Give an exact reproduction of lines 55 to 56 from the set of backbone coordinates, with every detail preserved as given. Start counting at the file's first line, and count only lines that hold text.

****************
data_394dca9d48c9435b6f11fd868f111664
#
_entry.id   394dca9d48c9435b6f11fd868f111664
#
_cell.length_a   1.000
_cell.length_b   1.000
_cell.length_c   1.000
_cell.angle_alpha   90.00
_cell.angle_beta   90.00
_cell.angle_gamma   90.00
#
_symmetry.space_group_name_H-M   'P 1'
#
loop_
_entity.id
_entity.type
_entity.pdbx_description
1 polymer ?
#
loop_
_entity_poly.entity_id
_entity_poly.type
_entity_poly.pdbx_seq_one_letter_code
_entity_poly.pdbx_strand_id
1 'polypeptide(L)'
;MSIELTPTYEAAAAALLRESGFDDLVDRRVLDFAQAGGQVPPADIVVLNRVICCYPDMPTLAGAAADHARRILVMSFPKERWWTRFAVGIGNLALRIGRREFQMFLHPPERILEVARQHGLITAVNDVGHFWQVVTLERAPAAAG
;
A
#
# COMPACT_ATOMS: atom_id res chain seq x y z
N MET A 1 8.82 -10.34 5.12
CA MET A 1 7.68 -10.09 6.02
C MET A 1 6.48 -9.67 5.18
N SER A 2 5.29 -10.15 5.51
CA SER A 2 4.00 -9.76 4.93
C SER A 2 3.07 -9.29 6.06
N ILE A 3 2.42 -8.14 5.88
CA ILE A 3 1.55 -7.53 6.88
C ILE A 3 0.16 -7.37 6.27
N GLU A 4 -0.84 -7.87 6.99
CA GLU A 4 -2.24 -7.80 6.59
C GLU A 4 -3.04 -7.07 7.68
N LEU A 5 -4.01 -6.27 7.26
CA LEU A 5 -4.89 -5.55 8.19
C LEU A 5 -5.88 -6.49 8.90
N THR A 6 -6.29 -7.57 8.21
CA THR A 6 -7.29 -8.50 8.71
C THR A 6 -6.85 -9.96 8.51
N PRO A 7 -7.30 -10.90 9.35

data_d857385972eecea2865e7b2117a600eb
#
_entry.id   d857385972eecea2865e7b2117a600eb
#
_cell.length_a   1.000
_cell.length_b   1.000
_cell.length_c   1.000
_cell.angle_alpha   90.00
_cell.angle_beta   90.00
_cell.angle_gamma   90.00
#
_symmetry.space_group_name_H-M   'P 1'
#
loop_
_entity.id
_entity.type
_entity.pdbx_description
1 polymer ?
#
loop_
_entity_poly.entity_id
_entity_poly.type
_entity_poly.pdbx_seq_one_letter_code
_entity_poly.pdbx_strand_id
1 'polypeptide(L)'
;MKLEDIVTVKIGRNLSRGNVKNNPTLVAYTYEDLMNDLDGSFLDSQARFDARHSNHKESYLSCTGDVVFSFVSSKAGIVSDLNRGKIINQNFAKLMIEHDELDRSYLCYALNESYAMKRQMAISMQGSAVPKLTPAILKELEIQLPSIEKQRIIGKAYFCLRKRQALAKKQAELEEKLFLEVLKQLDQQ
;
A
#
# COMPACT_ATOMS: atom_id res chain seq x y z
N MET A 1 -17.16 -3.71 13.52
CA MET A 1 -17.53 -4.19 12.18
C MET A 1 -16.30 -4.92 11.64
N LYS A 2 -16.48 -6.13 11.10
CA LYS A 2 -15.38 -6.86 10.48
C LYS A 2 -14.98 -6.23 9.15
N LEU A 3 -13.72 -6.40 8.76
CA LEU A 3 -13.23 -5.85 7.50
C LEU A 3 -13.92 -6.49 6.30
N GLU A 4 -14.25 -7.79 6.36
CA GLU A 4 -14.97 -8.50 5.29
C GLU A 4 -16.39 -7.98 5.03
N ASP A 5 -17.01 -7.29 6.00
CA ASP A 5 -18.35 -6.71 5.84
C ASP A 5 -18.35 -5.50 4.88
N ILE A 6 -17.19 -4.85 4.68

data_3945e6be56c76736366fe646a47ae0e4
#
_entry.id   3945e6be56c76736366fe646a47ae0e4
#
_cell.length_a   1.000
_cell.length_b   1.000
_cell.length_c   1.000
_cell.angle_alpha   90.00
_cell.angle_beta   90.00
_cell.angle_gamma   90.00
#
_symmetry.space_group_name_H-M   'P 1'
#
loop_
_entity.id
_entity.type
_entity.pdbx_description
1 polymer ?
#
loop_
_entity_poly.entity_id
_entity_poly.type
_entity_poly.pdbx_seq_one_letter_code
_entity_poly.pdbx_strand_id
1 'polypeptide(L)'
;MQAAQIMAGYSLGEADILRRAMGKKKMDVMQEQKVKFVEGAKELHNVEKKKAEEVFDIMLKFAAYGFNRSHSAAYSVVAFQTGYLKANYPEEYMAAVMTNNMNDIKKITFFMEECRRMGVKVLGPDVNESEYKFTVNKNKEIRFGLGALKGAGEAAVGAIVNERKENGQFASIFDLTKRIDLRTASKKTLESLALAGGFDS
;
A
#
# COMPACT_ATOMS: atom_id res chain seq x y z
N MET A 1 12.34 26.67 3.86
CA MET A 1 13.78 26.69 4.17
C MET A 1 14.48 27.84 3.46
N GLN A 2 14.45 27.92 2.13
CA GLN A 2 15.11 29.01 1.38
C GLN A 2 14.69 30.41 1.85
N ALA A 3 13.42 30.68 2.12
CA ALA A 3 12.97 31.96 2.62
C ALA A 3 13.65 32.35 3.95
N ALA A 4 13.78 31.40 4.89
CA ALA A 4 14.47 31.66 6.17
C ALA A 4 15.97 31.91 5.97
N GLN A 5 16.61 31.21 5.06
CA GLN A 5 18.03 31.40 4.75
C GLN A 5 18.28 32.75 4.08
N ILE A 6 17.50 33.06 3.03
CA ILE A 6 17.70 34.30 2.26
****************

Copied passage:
_cell.length_b   1.000
_cell.length_c   1.000